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President Hakainde Hichilema

HH’s one year: Economy back on track


KEY economic fundamentals have been kept at bay since the country ushered into office the new dawn government of President Hakainde Hichilema a year ago. Mr Hichilema, who became endeared to the public as “Bally”, also rode on the mantra “Bally will fix it” and promising a united and prosperous Zambia. Top on his priority list was to fix a battered economy whose growth rate had slowed down to negative five percent. The country was also crumbling under mounting debt of up to US$32 billion. Immediately Mr Hichilema was announced winner of the 2021 general election on August 16, 2021, markets responded positively, with the Kwacha gaining by a record 20 percent, while the country’s international bonds reported an 11 percent gain. Since then, the Kwacha has been trending, with the recent ranking as the best performing currency in Africa after gaining by about 40 percent, to trade between K15 and K16. On the other hand, the country has returned to a single-digit inflation rate after touching 9.7 percent in June but lost 40 basis points to 9.9 percent in July. Monetary policy rate has been maintained at nine percent and bank reserve ratios at 8.5 percent in order to control the rate of inflation from further escalation, after the country witnessed a historical inflation rate of over 23 percent sometime in 2020.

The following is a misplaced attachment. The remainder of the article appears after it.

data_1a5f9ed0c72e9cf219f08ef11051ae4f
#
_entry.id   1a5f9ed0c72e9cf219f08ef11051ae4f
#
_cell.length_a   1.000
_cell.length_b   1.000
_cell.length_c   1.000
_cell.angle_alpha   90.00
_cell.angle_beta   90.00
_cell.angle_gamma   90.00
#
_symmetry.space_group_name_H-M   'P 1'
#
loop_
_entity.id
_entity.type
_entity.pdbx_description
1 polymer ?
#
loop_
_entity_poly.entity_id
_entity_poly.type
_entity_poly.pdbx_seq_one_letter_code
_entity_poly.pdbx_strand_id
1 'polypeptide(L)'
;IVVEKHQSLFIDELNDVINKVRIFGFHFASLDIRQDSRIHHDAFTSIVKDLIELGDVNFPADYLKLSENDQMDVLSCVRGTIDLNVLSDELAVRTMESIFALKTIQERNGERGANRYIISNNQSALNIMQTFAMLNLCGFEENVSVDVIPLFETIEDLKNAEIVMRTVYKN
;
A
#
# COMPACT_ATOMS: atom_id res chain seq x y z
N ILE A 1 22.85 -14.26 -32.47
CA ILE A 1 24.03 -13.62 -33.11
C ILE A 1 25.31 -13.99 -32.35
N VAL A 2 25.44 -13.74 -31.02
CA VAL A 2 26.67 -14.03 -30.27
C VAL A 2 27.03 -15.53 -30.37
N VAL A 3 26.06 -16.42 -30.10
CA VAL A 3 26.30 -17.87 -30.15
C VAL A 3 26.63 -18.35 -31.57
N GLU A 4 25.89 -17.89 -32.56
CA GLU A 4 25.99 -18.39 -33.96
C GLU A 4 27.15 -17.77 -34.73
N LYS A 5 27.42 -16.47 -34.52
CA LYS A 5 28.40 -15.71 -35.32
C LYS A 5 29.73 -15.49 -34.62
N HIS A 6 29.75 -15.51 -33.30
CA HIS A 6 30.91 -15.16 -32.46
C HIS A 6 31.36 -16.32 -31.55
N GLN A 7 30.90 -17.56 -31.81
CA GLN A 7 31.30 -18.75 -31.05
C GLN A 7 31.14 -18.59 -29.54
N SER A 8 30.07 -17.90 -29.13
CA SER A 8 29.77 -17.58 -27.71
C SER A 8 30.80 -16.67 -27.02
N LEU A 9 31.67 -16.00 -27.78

Pundits have attributed the improved economic outlook to improved international confidence in the Hichilema administration, fiscal and monetary tightening and reduced pay-out to the country’s international creditors, among others. Players in various sectors of the economy are confident that Zambia’s economy will recover with the Kwacha’s bullish performance. Zambia’s leading economic research body, the Zambia Institute for Policy Analysis and Research (ZIPAR), attributes the appreciation of the Kwacha to positive market sentiments. Research fellow for macroeconomics Ignatius Masilokwa said “…the recorded appreciation of the Kwacha was mainly on account of positive market sentiments, which prompted higher inflows from non-resident investors in government securities and the allocation of the Special Drawing Rights (SDRs) from the IMF (International Monetary Fund) in August. Fast forward into 2022, the exchange rate has CLICK TO READ MORE